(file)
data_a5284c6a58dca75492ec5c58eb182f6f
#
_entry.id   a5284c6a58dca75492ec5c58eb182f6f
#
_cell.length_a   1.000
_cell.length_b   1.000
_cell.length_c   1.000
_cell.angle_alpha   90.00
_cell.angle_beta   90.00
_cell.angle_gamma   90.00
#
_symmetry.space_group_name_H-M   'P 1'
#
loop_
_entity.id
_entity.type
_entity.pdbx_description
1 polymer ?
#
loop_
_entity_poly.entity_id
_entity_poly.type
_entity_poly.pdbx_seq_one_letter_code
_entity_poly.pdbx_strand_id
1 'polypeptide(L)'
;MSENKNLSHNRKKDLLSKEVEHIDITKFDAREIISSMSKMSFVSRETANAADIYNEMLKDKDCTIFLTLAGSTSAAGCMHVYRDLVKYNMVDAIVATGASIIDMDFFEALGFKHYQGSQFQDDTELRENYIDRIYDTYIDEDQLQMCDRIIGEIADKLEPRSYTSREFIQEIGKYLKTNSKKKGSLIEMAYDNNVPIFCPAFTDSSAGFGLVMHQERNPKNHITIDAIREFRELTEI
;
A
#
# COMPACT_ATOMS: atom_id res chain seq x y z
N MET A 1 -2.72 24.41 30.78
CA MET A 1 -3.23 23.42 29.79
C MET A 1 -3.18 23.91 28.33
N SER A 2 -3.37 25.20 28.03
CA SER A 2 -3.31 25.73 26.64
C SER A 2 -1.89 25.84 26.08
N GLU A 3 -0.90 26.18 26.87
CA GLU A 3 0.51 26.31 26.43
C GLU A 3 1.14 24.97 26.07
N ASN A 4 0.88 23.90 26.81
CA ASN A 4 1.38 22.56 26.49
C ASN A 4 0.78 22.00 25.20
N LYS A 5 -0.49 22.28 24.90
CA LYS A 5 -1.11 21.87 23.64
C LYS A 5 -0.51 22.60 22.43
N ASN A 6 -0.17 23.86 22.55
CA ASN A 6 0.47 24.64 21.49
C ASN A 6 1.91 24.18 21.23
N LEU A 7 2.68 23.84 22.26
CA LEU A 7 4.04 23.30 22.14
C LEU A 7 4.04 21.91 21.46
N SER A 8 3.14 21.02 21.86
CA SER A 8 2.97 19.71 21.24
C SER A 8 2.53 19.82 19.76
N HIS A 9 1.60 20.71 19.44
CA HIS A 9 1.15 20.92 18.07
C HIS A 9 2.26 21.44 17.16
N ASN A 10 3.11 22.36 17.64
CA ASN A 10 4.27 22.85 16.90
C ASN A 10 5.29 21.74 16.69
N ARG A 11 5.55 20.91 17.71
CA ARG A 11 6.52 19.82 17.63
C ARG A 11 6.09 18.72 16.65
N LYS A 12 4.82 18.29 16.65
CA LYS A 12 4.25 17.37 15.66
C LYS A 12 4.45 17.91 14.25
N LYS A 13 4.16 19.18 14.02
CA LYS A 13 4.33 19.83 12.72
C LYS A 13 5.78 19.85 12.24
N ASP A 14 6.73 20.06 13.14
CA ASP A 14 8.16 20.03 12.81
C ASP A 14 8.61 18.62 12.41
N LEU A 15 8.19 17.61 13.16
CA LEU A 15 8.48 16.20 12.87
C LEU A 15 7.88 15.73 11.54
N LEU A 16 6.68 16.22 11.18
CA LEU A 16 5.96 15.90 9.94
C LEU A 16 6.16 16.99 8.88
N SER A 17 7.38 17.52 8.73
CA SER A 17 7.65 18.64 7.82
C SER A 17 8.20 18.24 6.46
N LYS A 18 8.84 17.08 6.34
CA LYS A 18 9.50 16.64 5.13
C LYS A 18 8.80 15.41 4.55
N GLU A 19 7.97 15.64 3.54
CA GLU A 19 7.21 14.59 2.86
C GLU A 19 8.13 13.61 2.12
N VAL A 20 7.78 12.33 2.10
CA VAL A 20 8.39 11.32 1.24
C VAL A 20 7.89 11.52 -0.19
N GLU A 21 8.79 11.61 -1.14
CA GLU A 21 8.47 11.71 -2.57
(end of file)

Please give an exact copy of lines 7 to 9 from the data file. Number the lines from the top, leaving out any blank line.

_cell.length_c   1.000
_cell.angle_alpha   90.00
_cell.angle_beta   90.00